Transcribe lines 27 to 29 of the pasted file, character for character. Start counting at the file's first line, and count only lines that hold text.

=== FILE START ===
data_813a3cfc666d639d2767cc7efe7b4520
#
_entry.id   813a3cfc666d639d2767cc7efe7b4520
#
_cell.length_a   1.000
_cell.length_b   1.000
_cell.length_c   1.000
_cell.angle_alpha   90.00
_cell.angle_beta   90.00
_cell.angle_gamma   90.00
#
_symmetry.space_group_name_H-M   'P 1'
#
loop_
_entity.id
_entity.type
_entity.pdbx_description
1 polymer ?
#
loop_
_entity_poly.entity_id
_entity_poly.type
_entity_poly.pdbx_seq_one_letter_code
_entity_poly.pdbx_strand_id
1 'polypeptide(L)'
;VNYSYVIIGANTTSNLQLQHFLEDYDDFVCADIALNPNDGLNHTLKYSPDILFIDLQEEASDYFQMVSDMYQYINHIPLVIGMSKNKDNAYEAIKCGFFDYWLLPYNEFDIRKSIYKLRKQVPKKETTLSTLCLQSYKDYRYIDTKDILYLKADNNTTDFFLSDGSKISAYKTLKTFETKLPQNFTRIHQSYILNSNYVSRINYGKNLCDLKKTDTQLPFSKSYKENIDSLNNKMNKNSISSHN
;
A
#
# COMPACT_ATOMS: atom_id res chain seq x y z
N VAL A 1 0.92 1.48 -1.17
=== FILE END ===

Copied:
;
A
#